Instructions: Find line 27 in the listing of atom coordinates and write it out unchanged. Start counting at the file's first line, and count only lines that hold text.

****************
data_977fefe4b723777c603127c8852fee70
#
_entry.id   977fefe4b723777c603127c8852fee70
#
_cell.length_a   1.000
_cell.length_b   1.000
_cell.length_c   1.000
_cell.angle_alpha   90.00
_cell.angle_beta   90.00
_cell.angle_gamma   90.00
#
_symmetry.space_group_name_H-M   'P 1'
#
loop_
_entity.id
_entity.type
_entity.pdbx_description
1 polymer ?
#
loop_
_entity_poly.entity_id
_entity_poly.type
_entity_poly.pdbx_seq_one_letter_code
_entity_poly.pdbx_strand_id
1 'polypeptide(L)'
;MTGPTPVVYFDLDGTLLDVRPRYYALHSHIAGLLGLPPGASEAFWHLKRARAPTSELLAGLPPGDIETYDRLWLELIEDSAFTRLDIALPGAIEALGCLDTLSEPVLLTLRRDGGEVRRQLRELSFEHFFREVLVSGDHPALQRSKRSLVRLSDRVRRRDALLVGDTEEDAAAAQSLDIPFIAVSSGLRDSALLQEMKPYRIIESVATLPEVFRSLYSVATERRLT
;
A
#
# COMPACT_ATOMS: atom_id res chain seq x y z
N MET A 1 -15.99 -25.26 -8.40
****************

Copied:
;